Aug. 13 (Bloomberg) -- German exports may reach their pre-crisis level by the end of next year as demand from emerging markets including China buoys growth in the face of a sputtering U.S. economy, the head of Germany’s export group said.
Rising exports may spur economic expansion of 3 percent in Germany this year, Anton Boerner, head of the Berlin-based BGA wholesale and export federation, said in an interview today. Even as a weakening in the U.S. recovery threatens to slow growth in Europe’s largest economy to as low as 1.25 percent in 2011, the current boom may wipe out export losses following the crisis by next year, he said.
“As a whole, I think it’s quite a good prediction to believe the end of 2011 will reach the level of 2008,” Boerner said by telephone from southern Germany. Regarding the sustainability of the boom, he said: “I don’t believe it will disappear.”
German exports grew more than twice as much as economists expected in June, climbing out of a slump during the worst recession since World War II and helping to fuel 2.2 percent growth in the second quarter, the fastest since reunification in 1990, a report today showed. Germany is benefiting from the revival of global demand following the recession and a decline of the euro against the U.S. dollar.
Still, even if the U.S. avoids a double-dip recession, the recovery in the world’s No. 1 economy “will come down quite remarkably,” Boerner said. U.S. Federal Reserve officials this week pledged to maintain measures to bolster economic growth amid high unemployment and fading growth.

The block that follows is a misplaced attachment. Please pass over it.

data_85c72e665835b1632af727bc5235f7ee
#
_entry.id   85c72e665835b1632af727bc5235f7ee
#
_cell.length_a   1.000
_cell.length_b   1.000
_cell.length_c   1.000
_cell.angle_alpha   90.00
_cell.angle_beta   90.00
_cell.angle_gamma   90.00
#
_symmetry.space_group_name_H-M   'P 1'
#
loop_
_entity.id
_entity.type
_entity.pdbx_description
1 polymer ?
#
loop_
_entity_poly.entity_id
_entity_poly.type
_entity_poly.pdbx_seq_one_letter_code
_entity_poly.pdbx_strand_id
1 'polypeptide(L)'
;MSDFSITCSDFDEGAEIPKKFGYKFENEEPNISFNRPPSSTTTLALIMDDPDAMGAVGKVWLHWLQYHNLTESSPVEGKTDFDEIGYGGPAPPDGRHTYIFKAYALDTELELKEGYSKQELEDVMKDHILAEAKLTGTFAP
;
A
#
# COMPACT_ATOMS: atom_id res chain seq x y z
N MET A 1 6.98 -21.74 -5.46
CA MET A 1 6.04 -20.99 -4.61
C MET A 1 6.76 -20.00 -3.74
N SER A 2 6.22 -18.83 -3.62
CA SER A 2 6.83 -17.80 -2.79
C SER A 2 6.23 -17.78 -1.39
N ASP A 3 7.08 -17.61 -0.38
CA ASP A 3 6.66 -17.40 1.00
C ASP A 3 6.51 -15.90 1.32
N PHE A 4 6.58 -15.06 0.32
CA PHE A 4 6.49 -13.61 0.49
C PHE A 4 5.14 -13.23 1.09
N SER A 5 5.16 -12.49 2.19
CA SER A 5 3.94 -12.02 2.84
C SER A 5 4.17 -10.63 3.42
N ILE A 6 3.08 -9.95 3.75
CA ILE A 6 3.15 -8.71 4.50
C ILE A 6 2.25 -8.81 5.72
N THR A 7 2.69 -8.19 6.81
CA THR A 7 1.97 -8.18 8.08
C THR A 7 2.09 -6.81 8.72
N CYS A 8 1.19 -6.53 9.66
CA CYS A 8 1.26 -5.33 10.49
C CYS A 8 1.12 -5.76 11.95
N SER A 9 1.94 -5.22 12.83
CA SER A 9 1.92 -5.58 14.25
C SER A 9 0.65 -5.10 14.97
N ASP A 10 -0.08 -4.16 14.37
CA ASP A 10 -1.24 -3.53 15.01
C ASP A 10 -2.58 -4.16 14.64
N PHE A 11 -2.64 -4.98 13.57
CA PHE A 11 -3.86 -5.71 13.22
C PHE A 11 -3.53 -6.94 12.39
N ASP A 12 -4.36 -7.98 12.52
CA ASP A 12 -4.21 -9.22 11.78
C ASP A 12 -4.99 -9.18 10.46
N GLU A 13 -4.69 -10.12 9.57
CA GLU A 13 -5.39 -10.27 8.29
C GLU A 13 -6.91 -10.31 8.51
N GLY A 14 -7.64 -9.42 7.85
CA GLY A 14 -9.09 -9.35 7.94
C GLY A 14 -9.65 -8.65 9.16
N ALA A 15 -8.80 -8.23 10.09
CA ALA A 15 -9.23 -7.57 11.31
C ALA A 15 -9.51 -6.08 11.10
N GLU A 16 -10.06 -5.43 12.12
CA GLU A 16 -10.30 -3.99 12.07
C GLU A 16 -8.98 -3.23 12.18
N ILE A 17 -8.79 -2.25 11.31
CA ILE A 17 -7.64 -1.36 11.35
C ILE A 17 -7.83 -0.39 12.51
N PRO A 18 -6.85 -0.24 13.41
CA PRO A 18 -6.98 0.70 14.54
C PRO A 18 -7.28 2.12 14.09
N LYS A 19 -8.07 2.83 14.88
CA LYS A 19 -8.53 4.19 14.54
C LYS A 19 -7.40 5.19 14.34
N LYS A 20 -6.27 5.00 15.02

German sales abroad were bolstered by a decline of the euro against the dollar of as much as 17 percent since the beginning of the year and June 7. The euro has recovered 7.4 percent since then, bringing the year-to-date drop against the U.S. currency to 11 percent, and traded at $1.2805 at 3:04 p.m. Berlin time.
The volatility doesn’t pose a threat to German companies, which have “a really good chance” to hedge their positions for the next two years, Boerner said. Instead, he cited the possibility that mounting U.S. deficits could foster a depreciation of the dollar similar to before the crisis, when the euro surged to $1.5938 in July 2008.
“I feel more a dollar crisis in the next two years than a euro crisis,” Boerner said, though “right now I think it’s not something that really concerns us.”
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